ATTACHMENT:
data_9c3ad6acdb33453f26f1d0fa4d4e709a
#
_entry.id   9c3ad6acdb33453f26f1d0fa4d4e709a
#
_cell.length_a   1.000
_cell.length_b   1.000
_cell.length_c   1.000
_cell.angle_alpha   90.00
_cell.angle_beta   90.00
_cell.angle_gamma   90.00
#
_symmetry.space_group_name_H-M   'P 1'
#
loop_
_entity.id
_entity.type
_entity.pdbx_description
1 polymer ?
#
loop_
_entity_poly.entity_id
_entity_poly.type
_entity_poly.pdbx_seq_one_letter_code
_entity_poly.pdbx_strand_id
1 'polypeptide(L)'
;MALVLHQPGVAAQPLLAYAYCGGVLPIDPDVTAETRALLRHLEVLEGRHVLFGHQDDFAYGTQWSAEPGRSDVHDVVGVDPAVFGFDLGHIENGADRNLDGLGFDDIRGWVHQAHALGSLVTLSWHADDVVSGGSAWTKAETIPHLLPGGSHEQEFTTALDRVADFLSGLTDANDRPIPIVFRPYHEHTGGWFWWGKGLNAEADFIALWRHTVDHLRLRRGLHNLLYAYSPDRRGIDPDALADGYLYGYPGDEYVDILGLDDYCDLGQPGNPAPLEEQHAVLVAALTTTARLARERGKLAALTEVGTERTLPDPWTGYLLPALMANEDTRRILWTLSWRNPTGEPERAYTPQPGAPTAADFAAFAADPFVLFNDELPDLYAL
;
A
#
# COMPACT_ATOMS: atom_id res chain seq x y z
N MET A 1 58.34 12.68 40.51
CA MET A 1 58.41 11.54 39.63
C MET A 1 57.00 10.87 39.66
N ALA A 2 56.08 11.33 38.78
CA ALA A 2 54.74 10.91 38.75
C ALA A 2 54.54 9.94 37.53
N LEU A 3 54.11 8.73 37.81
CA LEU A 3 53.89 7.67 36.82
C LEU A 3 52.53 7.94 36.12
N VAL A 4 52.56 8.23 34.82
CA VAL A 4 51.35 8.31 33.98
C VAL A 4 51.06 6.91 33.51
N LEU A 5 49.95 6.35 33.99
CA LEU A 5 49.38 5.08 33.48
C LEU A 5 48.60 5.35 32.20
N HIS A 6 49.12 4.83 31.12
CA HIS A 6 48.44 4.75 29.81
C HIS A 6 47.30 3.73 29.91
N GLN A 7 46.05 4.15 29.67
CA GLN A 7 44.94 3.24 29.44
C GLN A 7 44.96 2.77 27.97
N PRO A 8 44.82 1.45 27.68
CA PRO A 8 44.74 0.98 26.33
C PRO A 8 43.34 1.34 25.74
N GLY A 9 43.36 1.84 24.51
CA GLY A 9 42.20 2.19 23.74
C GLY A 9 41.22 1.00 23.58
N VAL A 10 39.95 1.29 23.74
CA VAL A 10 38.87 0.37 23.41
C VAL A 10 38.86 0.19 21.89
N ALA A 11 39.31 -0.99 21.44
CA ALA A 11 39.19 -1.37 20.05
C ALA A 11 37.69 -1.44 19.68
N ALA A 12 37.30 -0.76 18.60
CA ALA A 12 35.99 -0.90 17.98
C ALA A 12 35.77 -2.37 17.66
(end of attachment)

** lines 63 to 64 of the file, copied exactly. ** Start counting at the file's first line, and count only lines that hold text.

C ALA A 11 37.69 -1.44 19.68
N ALA A 12 37.30 -0.76 18.60